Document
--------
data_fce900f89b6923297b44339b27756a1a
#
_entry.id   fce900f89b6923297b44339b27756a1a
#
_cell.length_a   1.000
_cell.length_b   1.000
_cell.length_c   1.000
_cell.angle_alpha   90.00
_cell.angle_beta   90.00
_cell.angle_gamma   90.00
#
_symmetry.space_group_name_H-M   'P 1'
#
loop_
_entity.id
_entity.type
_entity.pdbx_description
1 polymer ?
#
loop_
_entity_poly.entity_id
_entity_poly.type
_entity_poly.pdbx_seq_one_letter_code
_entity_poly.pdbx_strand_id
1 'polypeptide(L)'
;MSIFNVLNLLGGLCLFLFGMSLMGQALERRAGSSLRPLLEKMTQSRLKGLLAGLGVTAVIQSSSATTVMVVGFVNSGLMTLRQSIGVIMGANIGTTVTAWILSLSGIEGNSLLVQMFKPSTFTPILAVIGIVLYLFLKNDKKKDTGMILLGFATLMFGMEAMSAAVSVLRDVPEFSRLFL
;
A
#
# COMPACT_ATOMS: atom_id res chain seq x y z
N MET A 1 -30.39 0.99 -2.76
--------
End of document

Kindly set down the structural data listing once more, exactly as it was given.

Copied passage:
data_fce900f89b6923297b44339b27756a1a
#
_entry.id   fce900f89b6923297b44339b27756a1a
#
_cell.length_a   1.000
_cell.length_b   1.000
_cell.length_c   1.000
_cell.angle_alpha   90.00
_cell.angle_beta   90.00
_cell.angle_gamma   90.00
#
_symmetry.space_group_name_H-M   'P 1'
#
loop_
_entity.id
_entity.type
_entity.pdbx_description
1 polymer ?
#
loop_
_entity_poly.entity_id
_entity_poly.type
_entity_poly.pdbx_seq_one_letter_code
_entity_poly.pdbx_strand_id
1 'polypeptide(L)'
;MSIFNVLNLLGGLCLFLFGMSLMGQALERRAGSSLRPLLEKMTQSRLKGLLAGLGVTAVIQSSSATTVMVVGFVNSGLMTLRQSIGVIMGANIGTTVTAWILSLSGIEGNSLLVQMFKPSTFTPILAVIGIVLYLFLKNDKKKDTGMILLGFATLMFGMEAMSAAVSVLRDVPEFSRLFL
;
A
#
# COMPACT_ATOMS: atom_id res chain seq x y z
N MET A 1 -30.39 0.99 -2.76